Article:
• The Kelowna Farmers’ and Crafters’ Market split into factions as a plan to move to the north end of downtown came to light. Many long-time vendors at the two, half day-a-week market from spring through fall on Springfield, were adamant they would stay in the parking lot rented yearly from Orchard Park Mall. The proposal for a new location would let the marketplace be indoors and operate six says a week, all year round.
• In West Kelowna, the Sncewips Heritage Museum opens to house Westbank First Nation and Okanagan First Nation artifacts.
• Colin Basran was first out of the political gate, not just announcing he would run for a second term on Kelowna city council, but that he would go for the mayor’s job to replace Walter Gray, who announced he would retire from politics at the end of his mayoral term in November.
• A seniors’ hockey club in West Kelowna celebrated their health after a teammate dropped to the ice from a heart attack during play. They had previously quibbled over the expense of buying an automated external defibrillator and spending time training on how to use the device. It all worked out for the best not just once, but twice, getting teammates’ hearts pumping with the device, giving emergency workers the gift of time to get them to hospital.
• A Lake Country scientist spent time on a Hawaiian mountain peak in a simulated Mars mission. The experiment, funded by NASA, was intended to learn what obstacles people on such a venture would come across.
• A Kelowna man was charged with arson for setting fire to the historic Westbank Lions Community Hall. He was seeking revenge on a girlfriend who was to be a bridesmaid at a wedding at the hall the day he set it on fire, and had not invited him to be her date. He was sentenced to 3 1/2 years.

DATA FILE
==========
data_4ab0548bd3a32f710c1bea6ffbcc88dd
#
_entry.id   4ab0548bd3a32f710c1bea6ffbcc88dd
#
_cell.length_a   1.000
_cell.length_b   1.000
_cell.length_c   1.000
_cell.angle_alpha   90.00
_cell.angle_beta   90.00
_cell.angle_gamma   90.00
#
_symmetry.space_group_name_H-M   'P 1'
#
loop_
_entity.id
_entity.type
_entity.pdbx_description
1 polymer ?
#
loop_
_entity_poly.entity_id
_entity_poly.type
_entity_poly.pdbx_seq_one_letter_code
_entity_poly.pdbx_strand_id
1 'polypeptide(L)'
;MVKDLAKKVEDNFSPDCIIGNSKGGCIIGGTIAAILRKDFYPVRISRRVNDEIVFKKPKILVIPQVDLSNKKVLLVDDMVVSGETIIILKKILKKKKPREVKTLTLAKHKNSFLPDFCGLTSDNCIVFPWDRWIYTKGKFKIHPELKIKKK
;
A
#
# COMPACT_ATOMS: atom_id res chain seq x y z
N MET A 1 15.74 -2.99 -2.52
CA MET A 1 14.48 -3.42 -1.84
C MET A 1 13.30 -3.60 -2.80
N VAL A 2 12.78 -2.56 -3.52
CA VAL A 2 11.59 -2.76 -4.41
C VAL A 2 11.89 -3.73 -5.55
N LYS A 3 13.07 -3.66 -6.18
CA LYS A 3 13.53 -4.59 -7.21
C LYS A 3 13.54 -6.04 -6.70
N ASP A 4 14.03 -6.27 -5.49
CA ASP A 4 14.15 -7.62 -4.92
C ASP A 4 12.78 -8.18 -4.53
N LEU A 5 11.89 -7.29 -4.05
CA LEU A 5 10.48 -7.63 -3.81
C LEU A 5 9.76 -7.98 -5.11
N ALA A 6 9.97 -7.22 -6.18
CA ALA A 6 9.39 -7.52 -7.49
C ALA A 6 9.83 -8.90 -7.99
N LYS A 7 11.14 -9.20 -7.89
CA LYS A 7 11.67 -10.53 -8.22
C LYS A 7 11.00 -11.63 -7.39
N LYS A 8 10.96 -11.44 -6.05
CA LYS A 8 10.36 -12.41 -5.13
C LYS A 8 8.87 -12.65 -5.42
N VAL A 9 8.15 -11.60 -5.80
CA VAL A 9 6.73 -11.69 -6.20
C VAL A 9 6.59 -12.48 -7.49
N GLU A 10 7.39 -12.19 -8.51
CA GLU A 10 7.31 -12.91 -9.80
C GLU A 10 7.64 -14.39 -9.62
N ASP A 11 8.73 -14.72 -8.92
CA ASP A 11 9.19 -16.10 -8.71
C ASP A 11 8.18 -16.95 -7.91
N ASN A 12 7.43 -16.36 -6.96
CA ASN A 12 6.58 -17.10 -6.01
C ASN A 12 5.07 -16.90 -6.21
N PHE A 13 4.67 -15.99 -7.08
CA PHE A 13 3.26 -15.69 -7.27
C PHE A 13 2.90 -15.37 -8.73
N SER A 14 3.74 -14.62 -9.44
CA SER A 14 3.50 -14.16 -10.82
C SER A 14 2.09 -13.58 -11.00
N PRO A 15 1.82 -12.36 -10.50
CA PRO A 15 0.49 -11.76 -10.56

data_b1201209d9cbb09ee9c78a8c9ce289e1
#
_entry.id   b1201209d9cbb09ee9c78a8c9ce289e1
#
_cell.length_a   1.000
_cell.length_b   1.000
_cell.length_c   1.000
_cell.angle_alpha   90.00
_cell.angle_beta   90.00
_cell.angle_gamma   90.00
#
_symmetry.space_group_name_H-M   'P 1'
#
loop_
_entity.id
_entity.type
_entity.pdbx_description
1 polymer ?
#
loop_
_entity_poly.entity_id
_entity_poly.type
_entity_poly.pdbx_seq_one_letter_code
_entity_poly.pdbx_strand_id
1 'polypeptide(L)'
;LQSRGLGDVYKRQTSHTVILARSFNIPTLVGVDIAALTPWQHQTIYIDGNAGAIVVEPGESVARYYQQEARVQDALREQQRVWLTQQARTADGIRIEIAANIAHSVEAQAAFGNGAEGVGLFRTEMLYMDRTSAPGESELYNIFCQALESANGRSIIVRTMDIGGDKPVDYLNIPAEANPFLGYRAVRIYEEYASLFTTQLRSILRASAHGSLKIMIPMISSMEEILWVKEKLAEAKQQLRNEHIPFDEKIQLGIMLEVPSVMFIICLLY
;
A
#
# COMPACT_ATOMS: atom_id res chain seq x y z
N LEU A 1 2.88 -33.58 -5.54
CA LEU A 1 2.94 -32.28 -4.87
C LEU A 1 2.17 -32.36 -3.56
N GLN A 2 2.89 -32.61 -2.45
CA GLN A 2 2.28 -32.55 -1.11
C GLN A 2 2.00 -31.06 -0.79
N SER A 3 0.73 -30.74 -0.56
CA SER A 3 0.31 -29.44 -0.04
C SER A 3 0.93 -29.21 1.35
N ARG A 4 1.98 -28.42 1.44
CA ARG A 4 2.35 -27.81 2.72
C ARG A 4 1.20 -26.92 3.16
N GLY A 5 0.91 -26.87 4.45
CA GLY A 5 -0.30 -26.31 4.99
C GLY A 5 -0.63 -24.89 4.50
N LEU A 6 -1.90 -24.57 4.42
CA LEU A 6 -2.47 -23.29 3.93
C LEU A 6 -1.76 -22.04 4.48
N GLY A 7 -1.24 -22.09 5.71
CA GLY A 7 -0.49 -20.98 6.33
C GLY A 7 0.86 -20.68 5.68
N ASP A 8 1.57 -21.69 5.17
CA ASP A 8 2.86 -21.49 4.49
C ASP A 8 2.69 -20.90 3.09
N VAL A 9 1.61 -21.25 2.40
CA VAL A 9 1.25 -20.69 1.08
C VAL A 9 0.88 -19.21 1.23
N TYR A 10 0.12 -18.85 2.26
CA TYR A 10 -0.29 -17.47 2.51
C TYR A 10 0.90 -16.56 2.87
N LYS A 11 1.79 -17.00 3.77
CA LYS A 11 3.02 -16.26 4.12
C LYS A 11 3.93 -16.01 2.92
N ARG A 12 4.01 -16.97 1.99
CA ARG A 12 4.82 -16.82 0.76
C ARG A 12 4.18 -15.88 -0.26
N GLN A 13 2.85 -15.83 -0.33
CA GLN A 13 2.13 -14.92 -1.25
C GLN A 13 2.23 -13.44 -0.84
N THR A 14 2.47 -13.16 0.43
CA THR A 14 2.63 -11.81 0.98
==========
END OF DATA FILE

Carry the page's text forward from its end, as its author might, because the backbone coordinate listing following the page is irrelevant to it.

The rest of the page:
• A UBCO water resources professor’s review of a new federal Water Sustainability Act shows expert input was asked for and given, but ignored by drafters of the Act, which seemed primarily intent on the pricing of groundwater going forward.
• Municipalities and developers were seen as the driving force behind proposed changes to B.C.’s Agricultural Land Reserve. A UBCO economics professor suggested changes to land and water acts to be intent on getting them in line for gas and oil exploration.
• The blueprint was unveiled in Kelowna for a technology innovation centre to be built at the corner of Doyle and Ellis, where new ventures will be incubated into businesses.
• The model airplane club gets the OK from a higher court to continue flying the aircraft on ALR land. Lake Country residents near the field objected to the noise.
• A study is initiated to consider the cost/benefits of building a highway bypass around Peachland.
• A local company got a three-year lease from the city to use part of Kelowna’s waterfront to create an inflatable water park on Okanagan Lake.
• A location on Elliot Road was chosen by district council for a new $8.9-million West Kelowna municipal hall and civic centre to be built. While the Greater Westside Board of Trade loved the location, some residents objected, saying the old town centre is no longer central to the far-flung West Kelowna District.
• Kelowna held a workshop with input from fewer than five residents selected in a draw, to find out what they thought City Park should look like in the future. The workshop came after heated resentment at the city’s proposal to build a tourist information centre inside City Park and the $800,000 price tag for new washrooms.
• CMHC said Kelowna is one of the most difficult places to find rental accommodations in the country. The reasons were a rebounding real estate market, higher employment in the area, increasing university enrolment and fewer purpose-built rental units.
• A group of business owners, unified as The Rutland Unified Stakeholders’ Team, unveiled a logo and motto to brand the community. Kelowna had plans to spend $100,000 to improve Rutland’s core area.
• Of the 10 most accident-plagued intersections in the province, Kelowna was home to nine of them, ICBC reported.